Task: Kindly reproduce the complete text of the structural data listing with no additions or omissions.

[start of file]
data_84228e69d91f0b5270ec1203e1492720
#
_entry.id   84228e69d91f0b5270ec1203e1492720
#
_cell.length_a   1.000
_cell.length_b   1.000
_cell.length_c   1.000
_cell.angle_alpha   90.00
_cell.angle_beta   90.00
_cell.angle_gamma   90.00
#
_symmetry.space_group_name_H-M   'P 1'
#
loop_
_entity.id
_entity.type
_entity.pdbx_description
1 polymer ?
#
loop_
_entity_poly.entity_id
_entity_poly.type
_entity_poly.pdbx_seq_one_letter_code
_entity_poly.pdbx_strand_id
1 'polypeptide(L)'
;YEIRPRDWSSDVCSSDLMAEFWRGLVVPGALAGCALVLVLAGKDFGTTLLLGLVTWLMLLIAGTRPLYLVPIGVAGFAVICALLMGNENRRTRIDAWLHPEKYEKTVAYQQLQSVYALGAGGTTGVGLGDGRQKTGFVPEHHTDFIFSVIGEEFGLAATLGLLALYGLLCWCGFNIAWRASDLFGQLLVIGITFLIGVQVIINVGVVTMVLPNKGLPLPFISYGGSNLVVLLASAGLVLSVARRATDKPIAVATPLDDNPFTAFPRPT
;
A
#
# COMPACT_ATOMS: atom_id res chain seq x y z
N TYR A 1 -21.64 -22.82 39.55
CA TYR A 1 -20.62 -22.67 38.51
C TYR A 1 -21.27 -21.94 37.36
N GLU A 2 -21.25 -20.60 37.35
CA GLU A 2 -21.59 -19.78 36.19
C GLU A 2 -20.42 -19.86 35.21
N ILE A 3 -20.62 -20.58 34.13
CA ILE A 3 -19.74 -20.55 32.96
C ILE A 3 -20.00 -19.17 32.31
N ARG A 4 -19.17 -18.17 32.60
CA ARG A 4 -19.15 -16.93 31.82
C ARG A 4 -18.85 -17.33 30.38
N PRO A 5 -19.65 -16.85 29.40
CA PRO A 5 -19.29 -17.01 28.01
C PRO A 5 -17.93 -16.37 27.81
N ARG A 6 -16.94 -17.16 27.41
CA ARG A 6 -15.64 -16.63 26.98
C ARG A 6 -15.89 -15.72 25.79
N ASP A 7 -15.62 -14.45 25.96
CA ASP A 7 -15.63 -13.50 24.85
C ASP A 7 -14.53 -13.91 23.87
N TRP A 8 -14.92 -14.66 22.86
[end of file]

data_84228e69d91f0b5270ec1203e1492720
#
_entry.id   84228e69d91f0b5270ec1203e1492720
#
_cell.length_a   1.000
_cell.length_b   1.000
_cell.length_c   1.000
_cell.angle_alpha   90.00
_cell.angle_beta   90.00
_cell.angle_gamma   90.00
#
_symmetry.space_group_name_H-M   'P 1'
#
loop_
_entity.id
_entity.type
_entity.pdbx_description
1 polymer ?
#
loop_
_entity_poly.entity_id
_entity_poly.type
_entity_poly.pdbx_seq_one_letter_code
_entity_poly.pdbx_strand_id
1 'polypeptide(L)'
;YEIRPRDWSSDVCSSDLMAEFWRGLVVPGALAGCALVLVLAGKDFGTTLLLGLVTWLMLLIAGTRPLYLVPIGVAGFAVICALLMGNENRRTRIDAWLHPEKYEKTVAYQQLQSVYALGAGGTTGVGLGDGRQKTGFVPEHHTDFIFSVIGEEFGLAATLGLLALYGLLCWCGFNIAWRASDLFGQLLVIGITFLIGVQVIINVGVVTMVLPNKGLPLPFISYGGSNLVVLLASAGLVLSVARRATDKPIAVATPLDDNPFTAFPRPT
;
A
#
# COMPACT_ATOMS: atom_id res chain seq x y z
N TYR A 1 -21.64 -22.82 39.55
CA TYR A 1 -20.62 -22.67 38.51
C TYR A 1 -21.27 -21.94 37.36
N GLU A 2 -21.25 -20.60 37.35
CA GLU A 2 -21.59 -19.78 36.19
C GLU A 2 -20.42 -19.86 35.21
N ILE A 3 -20.62 -20.58 34.13
CA ILE A 3 -19.74 -20.55 32.96
C ILE A 3 -20.00 -19.17 32.31
N ARG A 4 -19.17 -18.17 32.60
CA ARG A 4 -19.15 -16.93 31.82
C ARG A 4 -18.85 -17.33 30.38
N PRO A 5 -19.65 -16.85 29.40
CA PRO A 5 -19.29 -17.01 28.01
C PRO A 5 -17.93 -16.37 27.81
N ARG A 6 -16.94 -17.16 27.41
CA ARG A 6 -15.64 -16.63 26.98
C ARG A 6 -15.89 -15.72 25.79
N ASP A 7 -15.62 -14.45 25.96
CA ASP A 7 -15.63 -13.50 24.85
C ASP A 7 -14.53 -13.91 23.87
N TRP A 8 -14.92 -14.66 22.86